Violence in Cartoons

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  • Topic: Mighty Morphin Power Rangers, Violence, Power Rangers
  • Pages : 3 (880 words )
  • Download(s) : 355
  • Published : December 12, 2010
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Alyson Taggart
Internet Research #1
Due: 10/04/10

Violence in Cartoons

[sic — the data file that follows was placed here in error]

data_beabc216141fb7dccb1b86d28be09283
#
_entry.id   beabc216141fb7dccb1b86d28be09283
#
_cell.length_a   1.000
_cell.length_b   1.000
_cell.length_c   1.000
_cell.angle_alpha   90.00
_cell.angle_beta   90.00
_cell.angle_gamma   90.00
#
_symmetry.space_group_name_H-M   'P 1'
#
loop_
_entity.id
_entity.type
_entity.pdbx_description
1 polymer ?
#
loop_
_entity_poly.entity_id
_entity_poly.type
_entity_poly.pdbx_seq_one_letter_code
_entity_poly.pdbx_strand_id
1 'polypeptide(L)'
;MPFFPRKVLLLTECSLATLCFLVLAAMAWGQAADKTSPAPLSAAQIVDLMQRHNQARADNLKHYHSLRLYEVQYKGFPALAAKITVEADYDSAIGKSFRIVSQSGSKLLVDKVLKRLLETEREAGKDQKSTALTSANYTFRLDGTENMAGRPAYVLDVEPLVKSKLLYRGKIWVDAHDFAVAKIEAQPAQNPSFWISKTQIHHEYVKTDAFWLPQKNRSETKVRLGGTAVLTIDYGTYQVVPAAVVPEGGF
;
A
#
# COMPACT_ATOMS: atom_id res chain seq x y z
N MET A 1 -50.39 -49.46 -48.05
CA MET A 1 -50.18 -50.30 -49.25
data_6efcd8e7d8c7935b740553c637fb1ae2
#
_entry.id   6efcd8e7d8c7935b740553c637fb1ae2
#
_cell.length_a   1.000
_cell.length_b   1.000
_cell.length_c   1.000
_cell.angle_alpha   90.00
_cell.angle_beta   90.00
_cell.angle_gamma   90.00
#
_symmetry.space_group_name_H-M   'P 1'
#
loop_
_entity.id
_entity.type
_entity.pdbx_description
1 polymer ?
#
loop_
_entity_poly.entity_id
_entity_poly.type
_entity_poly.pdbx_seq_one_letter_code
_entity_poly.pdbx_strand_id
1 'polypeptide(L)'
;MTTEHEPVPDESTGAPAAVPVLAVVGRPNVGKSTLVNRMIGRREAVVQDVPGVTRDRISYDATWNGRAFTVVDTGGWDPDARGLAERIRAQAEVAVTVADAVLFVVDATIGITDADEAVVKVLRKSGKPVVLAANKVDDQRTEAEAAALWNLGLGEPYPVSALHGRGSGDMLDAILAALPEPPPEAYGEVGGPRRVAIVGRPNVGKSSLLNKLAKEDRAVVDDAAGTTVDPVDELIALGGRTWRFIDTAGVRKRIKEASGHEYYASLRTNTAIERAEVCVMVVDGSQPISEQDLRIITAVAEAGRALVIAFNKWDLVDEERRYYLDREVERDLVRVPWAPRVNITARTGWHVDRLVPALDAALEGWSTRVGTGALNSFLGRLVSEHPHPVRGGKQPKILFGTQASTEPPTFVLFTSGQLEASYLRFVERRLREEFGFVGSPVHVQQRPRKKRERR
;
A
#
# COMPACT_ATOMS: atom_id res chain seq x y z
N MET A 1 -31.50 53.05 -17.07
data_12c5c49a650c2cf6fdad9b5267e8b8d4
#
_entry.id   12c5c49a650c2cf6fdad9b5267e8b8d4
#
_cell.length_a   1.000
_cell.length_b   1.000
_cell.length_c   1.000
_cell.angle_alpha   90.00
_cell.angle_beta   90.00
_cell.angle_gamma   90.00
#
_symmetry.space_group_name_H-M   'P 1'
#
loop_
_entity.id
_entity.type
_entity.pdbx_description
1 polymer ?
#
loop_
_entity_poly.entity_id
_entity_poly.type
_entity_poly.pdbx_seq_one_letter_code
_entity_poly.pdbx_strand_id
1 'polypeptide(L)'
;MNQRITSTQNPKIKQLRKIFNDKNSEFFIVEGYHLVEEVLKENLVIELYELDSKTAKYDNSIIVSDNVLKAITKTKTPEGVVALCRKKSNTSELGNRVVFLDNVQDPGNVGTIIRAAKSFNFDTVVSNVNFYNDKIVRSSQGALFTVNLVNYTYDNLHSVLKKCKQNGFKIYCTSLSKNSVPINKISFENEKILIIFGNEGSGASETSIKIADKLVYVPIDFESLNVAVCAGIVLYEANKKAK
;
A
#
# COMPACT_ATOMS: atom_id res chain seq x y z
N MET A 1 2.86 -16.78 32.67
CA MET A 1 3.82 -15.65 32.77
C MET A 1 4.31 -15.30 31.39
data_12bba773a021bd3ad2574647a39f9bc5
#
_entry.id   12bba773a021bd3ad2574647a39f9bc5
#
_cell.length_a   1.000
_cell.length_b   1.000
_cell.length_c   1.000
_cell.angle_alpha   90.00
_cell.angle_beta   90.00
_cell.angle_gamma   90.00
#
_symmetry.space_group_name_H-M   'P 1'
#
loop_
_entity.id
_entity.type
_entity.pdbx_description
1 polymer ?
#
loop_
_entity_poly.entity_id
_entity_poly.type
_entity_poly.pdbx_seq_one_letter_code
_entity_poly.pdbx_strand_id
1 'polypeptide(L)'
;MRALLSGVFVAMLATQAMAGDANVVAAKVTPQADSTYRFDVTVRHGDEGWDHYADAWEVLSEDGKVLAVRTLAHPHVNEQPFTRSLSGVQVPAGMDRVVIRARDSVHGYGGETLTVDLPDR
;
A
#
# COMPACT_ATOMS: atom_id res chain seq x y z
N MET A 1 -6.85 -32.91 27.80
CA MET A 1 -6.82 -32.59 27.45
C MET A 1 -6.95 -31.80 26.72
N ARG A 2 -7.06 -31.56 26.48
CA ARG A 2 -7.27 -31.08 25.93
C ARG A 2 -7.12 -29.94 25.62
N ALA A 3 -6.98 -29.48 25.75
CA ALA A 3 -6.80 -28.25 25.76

Many studies show that violence in cartoons effect children’s behavior. Cartoons such as Toy Story, Scooby Doo, or Tom and Jerry all show children that violence is funny and acceptable behavior. Children are unable to determine the difference between right and wrong, and are very likely to imitate what they see. When a child’s hero such as Batman throws someone through a wall, the child copies what they see because someone they respect does the same thing. Violence in children’s television is believed to cause the child to be more aggressive and violent. Children start to believe that it is okay when they see their superhero use violence to solve problems. According to Diane Levin and Nancy Carlson-Paige, the authors of ‘The Mighty Morphin Power Rangers: Teachers Voice Concern’, teachers “reported seeing an increase in violence as children imitated what they had seen on the screen”. Children who imitate what they see on television shows may hurt others and themselves by imitating stunts they see their role-models doing on the television. Power Rangers are actors who play the role of everyday teenagers that get rewarded for their violent acts. Teachers and parents reported that “many children say they want to grow up and be a Power Ranger” (Levin and Paige, 2003), not realizing that what they are seeing is fictional. Teachers also reported that “children were confused over whether or not the Power Rangers were pretend or real” (Levin and Paige, 2003). This becomes a problem because then children believe that this behavior is real and that its acceptable. Many parents are under the impression that if a movie or show is rated G then it is acceptable for their young children to watch it. What they don’t realize is that movies rated G are just as violent as movies that are rated PG. They also may not realize that their child may be too young to understand the actions they are seeing....
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